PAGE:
A gun rights debate on hold in Ohio, even though state lawmakers were supposed to vote on a "stand your ground” law this week, that vote was delayed. Democratic Representative David Leland and others say the upcoming midterm election played a role in stalling the bill.
It’s a law, very similar to that in Florida George Zimmerman cited during the Travyon Martin case.
For gun rights advocate Larry Pope, President of the Northcoast Defense Academy, he believes the new proposed law is on par with how things should be.
“It’s common sense legislation in my opinion, we have a right and have always had a right to defend ourselves,” he said.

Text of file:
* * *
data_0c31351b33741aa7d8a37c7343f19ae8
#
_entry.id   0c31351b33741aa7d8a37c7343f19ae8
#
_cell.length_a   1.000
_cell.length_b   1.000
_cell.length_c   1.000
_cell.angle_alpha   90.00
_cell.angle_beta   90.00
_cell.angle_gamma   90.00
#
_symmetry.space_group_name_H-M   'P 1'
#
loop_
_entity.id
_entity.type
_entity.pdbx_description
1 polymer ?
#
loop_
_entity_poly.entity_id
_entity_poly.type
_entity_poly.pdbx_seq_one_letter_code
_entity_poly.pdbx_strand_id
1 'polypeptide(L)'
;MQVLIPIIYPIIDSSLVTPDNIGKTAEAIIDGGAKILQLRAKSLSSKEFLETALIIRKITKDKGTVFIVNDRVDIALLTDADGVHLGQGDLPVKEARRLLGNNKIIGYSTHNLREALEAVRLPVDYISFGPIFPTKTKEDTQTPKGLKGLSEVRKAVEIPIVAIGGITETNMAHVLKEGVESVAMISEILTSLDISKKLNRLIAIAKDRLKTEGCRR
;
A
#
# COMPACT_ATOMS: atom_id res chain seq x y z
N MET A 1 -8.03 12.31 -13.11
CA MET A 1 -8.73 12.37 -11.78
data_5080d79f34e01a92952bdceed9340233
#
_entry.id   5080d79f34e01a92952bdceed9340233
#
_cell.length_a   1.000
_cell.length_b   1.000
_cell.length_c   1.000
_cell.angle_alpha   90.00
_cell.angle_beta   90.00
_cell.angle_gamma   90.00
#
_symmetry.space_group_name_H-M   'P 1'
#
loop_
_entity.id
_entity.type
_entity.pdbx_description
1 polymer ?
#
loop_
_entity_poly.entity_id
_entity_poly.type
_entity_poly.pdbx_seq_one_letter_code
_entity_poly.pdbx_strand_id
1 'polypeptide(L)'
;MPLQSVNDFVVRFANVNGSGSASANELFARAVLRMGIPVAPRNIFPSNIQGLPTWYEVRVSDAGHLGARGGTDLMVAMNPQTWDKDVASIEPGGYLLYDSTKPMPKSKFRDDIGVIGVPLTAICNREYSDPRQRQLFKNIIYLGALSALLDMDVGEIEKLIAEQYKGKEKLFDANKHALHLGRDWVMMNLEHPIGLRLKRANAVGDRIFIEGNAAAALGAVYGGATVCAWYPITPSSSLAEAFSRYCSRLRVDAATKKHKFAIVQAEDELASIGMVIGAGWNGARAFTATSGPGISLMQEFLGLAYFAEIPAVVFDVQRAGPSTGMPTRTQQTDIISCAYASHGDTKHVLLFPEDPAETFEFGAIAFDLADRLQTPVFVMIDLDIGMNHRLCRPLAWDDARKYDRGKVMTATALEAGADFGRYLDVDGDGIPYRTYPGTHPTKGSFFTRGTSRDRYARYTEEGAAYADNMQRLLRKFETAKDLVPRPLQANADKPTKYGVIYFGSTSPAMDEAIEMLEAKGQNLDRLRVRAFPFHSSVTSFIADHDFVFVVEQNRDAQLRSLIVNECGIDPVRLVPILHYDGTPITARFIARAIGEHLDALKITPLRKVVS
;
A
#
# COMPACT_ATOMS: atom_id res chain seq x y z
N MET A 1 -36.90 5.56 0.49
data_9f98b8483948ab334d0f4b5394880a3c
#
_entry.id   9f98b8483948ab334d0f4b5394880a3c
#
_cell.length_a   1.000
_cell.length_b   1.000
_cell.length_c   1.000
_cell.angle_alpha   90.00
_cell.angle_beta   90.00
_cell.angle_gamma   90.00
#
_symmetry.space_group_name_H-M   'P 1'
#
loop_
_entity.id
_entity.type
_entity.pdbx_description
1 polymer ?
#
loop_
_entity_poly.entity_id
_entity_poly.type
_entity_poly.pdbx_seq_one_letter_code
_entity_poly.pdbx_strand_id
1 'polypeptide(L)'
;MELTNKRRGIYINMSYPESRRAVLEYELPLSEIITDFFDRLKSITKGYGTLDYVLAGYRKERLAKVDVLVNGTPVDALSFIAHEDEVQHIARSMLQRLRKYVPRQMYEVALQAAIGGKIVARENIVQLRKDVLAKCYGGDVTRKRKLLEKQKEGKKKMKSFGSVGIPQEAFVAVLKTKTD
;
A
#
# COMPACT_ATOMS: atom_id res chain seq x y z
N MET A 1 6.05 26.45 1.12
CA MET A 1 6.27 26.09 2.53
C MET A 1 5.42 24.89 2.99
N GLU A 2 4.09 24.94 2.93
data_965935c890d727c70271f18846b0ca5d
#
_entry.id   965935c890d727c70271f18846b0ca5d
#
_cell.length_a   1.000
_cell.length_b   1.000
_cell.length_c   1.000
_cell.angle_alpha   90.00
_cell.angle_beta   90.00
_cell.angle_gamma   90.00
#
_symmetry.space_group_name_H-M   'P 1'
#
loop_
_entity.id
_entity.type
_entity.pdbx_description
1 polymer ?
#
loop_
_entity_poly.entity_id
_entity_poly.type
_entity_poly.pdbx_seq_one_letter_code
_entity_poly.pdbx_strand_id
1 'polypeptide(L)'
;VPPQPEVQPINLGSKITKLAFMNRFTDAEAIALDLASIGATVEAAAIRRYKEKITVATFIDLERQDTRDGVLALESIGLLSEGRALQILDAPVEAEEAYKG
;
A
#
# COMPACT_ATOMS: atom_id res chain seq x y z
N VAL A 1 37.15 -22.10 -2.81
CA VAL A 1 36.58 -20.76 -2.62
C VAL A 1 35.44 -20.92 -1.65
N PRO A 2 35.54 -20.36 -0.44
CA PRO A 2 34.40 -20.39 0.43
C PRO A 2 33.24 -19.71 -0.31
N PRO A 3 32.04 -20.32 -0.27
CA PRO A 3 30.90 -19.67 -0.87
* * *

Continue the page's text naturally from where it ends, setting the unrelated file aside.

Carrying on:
But law experts like Attorney Michael Washington, say it’s not that simple.
“In the language of the law as it’s been proposed, there’s no differentiation between the use of deadly force or non-deadly force, so right there, there may be some situations where litigation could arise,” Washington said.
Judges in Florida, are grappling with that now, having a backlog of cases because of confusion with how their law is worded.
“This essentially it means I felt threated and there’s nothing else that needs to be done to prove that they felt threatened, and it’s almost impossible to counter that kind of statement,” said News 5’s Political Analyst, Tom Sutton.
The same confusion he and others warn is something Ohio could also face.
Ohio is the first state to propose gun legislation since the parkland shootings, the bill is opposed by Governor John Kasich but has support from majority Republicans. It will not be looked at again until legislator return from summer break.